What would it look like if David Lynch (Twin Peaks, Mulholland Drive) directed a movie by Alex Garland (Ex Machina, Annihilation)? Under the Skin would be pretty close. Directed by Jonathan Glazer (Sexy Beast) and starring Scarlett Johansson, the film follows an unnamed woman who seeks out lonely men, luring them into a black void. As she seeks out prey, though, she has more and more human experiences–only for that humanity to be brutally stripped away. The film has a dream-like quality; long wordless sequences, filled with silence or the haunting soundtrack. Dialogue is awkward, as it would be between an otherworldly creature and a man disconnected from his own surroundings. Johansson brings an alien strangeness to her character; she seems confused or upset by her own body as if isn’t sure where her body ends and she begins. Compared to her role in Her, Johansson’s performance is almost entirely physical, and it’s unquestionably one of her most memorable.
5. Sorry to Bother You (2018)
Sorry to Bother You doesn’t look like science fiction at first blush, but it’s there. This is a movie about the modern view of labor and labor movements in American society, about workers finding success for themselves at the expense of others, and finally about the logical endpoint of allowing ourselves to become willing cogs in the machines of megacorporations that are far too large to care about our safety and happiness. When things turn in the third act, it’s impossible to miss where the story is going, but it’s worth sticking around for.
4. Shape of Water (2017)
If Pacific Rim was del Toro’s biggest film in terms of scale, Shape of Water is one of his most intimate. After movies like Blade II, Hellboy II, and Pan’s Labyrinth, Shape of Water feels more like his 2001 film Devil’s Backbone. The stakes are extremely personal despite what they imply about the world around the characters. The mute Elisa works as a cleaner in a top-secret government facility, where she discovers that the American government has captured a humanoid amphibian akin to the Creature from the Black Lagoon. A sci-fi romance turns into a harrowing escape. Without speaking a word, the two main characters persuade us of their intense bond, helping del Toro to take home his first Academy Award for Best Film.
3. Blade Runner 2049 (2017)
There are a few movies like Blade Runner on this list–sequels that shouldn’t work. Blade Runner was an incredible standalone movie that flopped when it hit theaters in 1982. 35 years later, the same thing happened again: Blade Runner 2049 hit theaters and struggled at the box office. But like its predecessor, it’s a triumph of atmosphere, updating the original cyberpunk neo-noir story successfully against all odds. It necessarily treads similar ground–replicants will always be at the center of Blade Runner stories, even though they’re ostensibly pretty rare in the actual Los Angeles of the future. Despite that, it finds its own ground both visually and thematically, focusing on the truth of memories and questions about what it means to be alive and sentient. Meanwhile, director Denis Villeneuve’s talent for creating huge, desolate visual landscapes makes the story feel very different. It’s just as beautiful as Ridley Scott’s film, but the two won’t be mistaken for each other. Both movies are about how small their characters are, but the bigness of their surroundings couldn’t be more different. Blade Runner 2049 shouldn’t work, but it does.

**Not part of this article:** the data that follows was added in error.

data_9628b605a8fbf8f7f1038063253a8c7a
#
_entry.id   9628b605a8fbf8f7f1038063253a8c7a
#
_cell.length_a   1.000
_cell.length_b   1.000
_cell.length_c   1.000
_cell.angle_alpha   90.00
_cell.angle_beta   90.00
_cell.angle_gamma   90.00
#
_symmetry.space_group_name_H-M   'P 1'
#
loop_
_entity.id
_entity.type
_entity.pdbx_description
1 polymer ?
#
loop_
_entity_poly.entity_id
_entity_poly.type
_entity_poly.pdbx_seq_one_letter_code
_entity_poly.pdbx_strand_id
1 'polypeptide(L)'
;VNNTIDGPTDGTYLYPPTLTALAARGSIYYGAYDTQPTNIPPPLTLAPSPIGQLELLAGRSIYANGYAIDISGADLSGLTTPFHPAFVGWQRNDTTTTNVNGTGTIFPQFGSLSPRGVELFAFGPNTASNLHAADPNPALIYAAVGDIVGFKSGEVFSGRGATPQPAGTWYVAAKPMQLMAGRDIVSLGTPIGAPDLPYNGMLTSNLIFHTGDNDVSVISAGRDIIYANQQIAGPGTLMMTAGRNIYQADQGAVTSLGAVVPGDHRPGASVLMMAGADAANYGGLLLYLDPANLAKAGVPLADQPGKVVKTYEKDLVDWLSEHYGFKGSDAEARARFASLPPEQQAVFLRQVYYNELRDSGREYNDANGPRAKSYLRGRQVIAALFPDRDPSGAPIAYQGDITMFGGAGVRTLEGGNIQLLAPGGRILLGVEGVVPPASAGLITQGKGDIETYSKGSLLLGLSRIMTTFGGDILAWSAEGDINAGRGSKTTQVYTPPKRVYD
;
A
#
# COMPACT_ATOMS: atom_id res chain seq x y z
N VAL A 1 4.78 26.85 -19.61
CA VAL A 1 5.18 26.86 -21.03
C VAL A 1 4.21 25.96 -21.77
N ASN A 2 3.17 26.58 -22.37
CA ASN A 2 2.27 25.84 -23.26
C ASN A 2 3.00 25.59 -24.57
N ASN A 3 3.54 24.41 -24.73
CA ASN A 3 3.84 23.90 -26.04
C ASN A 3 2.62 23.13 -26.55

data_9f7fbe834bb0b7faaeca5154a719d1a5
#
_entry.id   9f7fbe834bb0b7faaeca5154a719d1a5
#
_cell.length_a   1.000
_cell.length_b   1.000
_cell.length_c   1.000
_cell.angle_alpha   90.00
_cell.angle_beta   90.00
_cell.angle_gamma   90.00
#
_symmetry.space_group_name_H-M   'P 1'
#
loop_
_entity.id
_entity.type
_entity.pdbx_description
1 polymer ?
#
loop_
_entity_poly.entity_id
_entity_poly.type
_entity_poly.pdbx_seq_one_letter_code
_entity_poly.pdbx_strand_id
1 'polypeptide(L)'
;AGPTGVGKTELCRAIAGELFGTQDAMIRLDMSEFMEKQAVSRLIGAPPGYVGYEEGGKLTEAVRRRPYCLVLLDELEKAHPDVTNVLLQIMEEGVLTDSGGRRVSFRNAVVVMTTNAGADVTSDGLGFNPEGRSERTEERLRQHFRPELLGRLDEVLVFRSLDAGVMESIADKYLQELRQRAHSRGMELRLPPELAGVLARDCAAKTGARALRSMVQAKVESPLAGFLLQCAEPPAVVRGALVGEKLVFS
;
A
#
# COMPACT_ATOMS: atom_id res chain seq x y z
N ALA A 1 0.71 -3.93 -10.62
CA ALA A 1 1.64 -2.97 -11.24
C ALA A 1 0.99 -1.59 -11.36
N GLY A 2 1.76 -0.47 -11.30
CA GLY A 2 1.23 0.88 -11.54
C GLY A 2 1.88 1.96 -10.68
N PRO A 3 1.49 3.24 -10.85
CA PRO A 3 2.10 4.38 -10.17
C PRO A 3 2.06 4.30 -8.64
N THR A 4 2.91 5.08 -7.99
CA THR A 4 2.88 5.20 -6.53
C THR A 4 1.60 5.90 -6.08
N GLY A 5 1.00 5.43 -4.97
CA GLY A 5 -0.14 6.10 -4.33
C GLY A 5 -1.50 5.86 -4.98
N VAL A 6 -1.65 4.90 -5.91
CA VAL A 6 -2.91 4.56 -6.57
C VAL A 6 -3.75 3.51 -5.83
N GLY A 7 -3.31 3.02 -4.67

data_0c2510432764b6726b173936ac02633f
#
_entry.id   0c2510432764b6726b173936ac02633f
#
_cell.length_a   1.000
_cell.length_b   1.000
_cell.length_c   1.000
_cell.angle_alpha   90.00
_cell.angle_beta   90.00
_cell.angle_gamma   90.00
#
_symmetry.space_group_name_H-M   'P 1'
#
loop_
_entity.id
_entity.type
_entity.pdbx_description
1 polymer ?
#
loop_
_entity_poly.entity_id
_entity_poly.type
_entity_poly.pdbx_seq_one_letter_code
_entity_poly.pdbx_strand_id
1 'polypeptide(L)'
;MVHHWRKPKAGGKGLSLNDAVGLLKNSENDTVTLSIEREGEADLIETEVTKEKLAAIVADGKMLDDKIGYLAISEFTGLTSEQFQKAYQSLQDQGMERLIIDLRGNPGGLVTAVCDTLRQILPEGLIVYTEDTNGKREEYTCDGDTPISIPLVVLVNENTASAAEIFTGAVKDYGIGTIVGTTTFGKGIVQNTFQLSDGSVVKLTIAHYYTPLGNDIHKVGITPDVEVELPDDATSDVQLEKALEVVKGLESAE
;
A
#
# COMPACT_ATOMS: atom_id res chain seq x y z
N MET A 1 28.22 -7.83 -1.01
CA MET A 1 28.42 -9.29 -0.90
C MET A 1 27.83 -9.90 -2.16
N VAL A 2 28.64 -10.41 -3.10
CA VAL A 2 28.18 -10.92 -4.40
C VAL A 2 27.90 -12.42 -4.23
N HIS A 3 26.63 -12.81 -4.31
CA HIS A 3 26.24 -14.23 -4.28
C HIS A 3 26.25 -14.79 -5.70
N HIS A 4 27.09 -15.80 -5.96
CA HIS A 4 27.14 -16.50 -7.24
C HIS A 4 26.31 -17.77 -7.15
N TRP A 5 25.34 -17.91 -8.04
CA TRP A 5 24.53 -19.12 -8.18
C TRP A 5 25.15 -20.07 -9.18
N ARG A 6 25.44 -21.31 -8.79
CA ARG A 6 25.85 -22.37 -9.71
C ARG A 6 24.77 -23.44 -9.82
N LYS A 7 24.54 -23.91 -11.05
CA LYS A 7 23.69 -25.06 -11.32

2. Mad Max: Fury Road (2015)
George Miller basically codified leather daddy and post-apocalyptic imagery all at once with the first 3 Mad Max films. Then he made Babe: A Pig in the City, Lorenzo’s Oil, and Happy Feet. He returned to Max’s world in his 70s with Fury Road and made the most energetic, visceral, and satisfying action movie in years. He found a new take on Max in Tom Hardy, centered the movie on Charlize Theron’s Furiosa, and found a new enemy, without us doubting for even a second that we were watching Mad Max. The science fiction in Mad Max Fury Road is mostly in the apocalypse referenced around the edges, but it’s there in the stilt-walking people in the swamps, the plastic breathing apparatuses that Immortan Joe and his body-builder son wear, and the way people talk about water, bullets, and guzzoline (gasoline). For a movie about people who go out into an empty desert and turn around to go home, Max is an engaging movie with energy that would exhaust someone half Miller’s age.
1. Spider-Man: Into the Spider-Verse (2018)
Few superheroes have as many movies as Spider-Man, but for as much as we’ve enjoyed the Home trilogy, this animated feature is the best of Spider-Man. It sounds like a disaster: a bunch of Spider-Persons from different universes all come together to fight Kingpin. But what we get instead is, somehow, every part of the Spider-Man experience, all at once, and none of it feels like it’s being done a disservice. Spider-Man fights to the death, watches his marriage fall apart, mourns a lost friend, and finds a Rubik’s Cube–and those are all different Spiders. Peter Parker lets us see Spider-Man in a fight to the death–what it looks like when Spider-Man truly fails. New Spider-Man Miles Morales holds the group together and gives us a coming-of-age origin story for Spider-Man filtered through the eyes and experiences of a young Black man. The writers know what we know about the Spider-Man mythos and happily play fast and loose with it in a way that welcomes both new and old Spider-Man fans. There isn’t another movie that looks like Spider-Verse; it’s an instant classic and a genuine work of animated art, with heart and humor to spare.